If you are a therapist, member of the clergy, marriage counselor, or author of a book about relationships, Life in the Boomer Lane has some mighty bad news for you. For the mere cost of a movie ticket (and, of course, popcorn), one’s marriage can be saved.
Contrary to what many might believe, this therapy does not involve purchasing a ticket for one’s spouse (hopefully, the discounted senior ticket), seating them in a theater of their choosing (with ample popcorn), and hoping they stay there forever. It does, however, involve watching and discussing five romantically-themed movies with ones spouse.
Psychology Today reports that a three-year long study out of Rochester University found that a movie-based intervention worked as well as a therapeutic intervention in preventing divorce, cutting the divorce rate in half, as compared to a control group. Movies, it seems, can teach us how to succeed at marriage. It is important to note that the couples in the study were at the beginning of their marriages, during that heady time in which bad breath and nose hair have not yet made their insidious way into one’s formerly blissful relationship.
Three years later, the results were in. Only 11% of the movie-going couples were divorced, as compared to 24% of the control group couples. All couples experienced a decline in overall marital satisfaction, but twice as many movie-viewers chose to stay together. Just what effect the popcorn had on all this is unclear, and whether the absence or addition of butter (or rather, diacetyl) was significant.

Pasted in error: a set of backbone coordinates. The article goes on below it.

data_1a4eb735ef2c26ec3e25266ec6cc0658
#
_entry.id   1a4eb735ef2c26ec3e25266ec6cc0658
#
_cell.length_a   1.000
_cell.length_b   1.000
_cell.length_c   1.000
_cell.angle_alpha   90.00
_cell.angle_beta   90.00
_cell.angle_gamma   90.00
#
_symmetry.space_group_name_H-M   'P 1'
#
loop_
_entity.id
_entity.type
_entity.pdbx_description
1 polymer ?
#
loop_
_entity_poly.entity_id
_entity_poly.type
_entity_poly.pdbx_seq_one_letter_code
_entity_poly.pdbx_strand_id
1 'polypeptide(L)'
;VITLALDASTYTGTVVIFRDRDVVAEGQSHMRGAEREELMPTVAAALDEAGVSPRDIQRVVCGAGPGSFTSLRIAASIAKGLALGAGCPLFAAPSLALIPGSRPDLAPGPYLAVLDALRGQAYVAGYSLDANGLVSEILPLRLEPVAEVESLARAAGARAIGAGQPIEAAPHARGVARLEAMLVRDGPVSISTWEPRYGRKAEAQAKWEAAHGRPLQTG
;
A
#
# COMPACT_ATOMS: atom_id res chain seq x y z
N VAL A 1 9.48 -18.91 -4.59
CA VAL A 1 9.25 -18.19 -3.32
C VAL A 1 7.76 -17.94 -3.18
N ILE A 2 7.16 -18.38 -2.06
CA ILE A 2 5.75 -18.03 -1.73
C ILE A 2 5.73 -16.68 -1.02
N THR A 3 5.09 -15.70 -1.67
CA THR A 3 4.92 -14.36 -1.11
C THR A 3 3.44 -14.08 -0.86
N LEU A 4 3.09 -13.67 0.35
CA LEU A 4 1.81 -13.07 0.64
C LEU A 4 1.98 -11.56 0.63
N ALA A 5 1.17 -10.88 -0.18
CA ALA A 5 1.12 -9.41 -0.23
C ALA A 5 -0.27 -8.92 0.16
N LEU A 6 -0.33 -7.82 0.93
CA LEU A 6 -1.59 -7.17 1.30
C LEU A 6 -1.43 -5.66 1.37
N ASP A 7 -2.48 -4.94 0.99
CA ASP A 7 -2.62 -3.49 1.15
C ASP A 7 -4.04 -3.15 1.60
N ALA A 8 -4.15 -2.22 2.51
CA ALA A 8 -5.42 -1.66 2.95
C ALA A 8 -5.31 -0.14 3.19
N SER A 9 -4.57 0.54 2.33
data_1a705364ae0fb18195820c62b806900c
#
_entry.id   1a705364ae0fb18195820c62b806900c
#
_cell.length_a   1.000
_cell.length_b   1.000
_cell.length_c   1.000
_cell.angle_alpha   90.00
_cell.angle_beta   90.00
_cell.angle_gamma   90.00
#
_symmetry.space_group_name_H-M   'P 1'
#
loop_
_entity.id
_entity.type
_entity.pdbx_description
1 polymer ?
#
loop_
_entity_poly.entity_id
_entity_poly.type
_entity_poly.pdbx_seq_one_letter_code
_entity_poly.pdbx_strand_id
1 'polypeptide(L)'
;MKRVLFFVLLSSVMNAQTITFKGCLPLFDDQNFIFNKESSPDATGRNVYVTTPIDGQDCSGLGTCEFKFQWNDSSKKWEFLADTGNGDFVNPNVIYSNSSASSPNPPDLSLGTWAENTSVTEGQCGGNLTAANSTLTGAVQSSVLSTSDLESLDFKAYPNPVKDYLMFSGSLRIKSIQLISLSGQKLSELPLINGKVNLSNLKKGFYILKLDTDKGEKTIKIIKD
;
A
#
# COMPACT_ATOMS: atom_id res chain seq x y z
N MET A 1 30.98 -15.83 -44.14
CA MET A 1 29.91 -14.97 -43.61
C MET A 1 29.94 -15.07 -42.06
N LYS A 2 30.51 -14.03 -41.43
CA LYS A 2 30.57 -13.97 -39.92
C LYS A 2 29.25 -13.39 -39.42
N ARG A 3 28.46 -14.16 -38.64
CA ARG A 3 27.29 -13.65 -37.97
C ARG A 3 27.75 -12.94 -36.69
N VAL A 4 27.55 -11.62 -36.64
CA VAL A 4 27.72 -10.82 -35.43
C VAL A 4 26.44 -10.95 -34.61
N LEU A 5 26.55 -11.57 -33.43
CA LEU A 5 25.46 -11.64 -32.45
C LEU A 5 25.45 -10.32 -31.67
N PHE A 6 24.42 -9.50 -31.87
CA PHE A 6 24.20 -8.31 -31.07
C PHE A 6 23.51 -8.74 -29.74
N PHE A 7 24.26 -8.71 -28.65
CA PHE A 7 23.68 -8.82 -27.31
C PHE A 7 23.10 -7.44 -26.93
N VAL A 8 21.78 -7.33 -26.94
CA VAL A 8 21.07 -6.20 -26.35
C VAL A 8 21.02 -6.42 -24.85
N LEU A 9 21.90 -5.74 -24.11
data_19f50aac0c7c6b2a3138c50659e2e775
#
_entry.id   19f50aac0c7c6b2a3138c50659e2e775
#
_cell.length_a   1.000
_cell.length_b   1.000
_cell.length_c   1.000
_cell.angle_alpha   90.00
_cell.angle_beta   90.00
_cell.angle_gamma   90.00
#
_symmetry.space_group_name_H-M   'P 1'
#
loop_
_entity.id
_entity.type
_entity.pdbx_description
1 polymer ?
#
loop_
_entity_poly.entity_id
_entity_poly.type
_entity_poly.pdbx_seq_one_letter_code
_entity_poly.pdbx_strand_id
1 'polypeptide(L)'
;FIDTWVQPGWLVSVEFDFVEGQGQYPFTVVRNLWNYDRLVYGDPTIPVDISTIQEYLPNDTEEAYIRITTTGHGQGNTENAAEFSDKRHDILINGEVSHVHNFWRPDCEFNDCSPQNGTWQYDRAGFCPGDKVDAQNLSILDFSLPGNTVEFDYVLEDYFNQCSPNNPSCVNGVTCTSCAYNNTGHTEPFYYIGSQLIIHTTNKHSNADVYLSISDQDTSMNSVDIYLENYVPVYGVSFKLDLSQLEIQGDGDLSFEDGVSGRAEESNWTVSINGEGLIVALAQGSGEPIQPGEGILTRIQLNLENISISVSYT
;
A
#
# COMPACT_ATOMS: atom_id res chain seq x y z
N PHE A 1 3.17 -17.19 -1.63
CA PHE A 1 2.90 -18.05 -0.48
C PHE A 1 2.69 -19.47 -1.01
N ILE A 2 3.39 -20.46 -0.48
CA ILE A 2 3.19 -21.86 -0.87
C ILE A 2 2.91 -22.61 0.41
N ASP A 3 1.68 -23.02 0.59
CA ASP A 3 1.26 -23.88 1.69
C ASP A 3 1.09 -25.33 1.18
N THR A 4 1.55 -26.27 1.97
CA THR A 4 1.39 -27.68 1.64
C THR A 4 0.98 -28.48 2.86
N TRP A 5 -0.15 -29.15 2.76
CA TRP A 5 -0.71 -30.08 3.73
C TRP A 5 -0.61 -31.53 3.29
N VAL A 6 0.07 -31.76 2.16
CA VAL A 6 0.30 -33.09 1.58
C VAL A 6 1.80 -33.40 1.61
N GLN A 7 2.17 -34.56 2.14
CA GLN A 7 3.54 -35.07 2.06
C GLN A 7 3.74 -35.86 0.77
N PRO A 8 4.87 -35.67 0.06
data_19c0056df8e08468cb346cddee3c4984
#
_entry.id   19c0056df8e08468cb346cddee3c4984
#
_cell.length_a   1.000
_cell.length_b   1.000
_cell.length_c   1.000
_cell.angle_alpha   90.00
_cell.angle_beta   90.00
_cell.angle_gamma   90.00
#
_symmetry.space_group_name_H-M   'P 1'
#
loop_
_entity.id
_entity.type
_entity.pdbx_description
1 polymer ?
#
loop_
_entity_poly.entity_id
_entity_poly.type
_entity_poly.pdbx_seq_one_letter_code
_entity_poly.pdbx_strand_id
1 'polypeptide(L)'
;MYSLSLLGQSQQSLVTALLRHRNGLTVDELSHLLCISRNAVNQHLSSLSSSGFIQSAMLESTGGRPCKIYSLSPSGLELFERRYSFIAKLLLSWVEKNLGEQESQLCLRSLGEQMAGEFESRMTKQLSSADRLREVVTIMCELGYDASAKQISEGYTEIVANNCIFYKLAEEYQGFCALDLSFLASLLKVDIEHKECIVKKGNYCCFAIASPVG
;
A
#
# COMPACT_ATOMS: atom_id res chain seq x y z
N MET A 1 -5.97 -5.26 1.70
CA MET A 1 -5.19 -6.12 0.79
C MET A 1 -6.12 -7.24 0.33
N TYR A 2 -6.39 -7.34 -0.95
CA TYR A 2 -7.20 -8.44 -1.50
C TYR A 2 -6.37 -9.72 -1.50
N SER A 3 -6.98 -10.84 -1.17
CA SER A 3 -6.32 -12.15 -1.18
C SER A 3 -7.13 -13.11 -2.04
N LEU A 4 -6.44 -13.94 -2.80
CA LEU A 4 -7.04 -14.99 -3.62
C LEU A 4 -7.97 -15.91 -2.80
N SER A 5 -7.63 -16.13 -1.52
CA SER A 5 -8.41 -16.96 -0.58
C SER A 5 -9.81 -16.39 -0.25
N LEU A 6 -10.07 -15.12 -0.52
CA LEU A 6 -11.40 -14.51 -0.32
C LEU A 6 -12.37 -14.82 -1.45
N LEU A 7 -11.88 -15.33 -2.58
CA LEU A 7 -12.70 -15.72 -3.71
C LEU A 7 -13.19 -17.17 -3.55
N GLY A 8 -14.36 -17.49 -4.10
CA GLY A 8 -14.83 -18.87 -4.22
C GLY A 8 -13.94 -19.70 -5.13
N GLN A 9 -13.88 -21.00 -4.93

The following is a list of the films that were watched, although one could watch virtually any film containing at least one couple (the couple not necessarily requiring the stipulation that both be human) and address onself to the dynamics of the relationship. This would expand the list to include films like Lassie (a boy and his dog), American Sniper (a boy and his gun), Her (a boy and his hot AI app), Fifty Shades of Grey (a boy and his sexual props), and Birdman (a boy and his feathers). All can serve as valuable metaphors in creating and maintaining relationships, specifically: Pet and feed your dog. Clean your rifle. Maintain your computer. While toys add spice to life, they are not the sum total of life. Do not jump off a ledge unless you are a famous star in a big deal film and the ledge is actually only a foot off the ground.
The bottom line is that relationship success should never be taken for granted. The dynamics of any successful relationship must be taught, and the best time to do so is when people are so new in their marriage that they haven’t even sent off the thank your notes or paid the photographer. It is during this time that they are still willing to sit next to each other and, if the relationship includes a human of the male persuasion, he is willing to view some idiotic romantic comedy and pretend to care enough about it to discuss it.
Again, LBL has no details about popcorn consumption, although she is guessing that as the marriage ages, the amount of popcorn needed to get through a film most likely increases. Conversely, if one is newly married and each spouse requires their own giant vat of diacetyl-saturated bliss to get through a film, this marriage may be in trouble from the get-go. LBL knows of no program that can help in that case, except maybe Weight Watchers.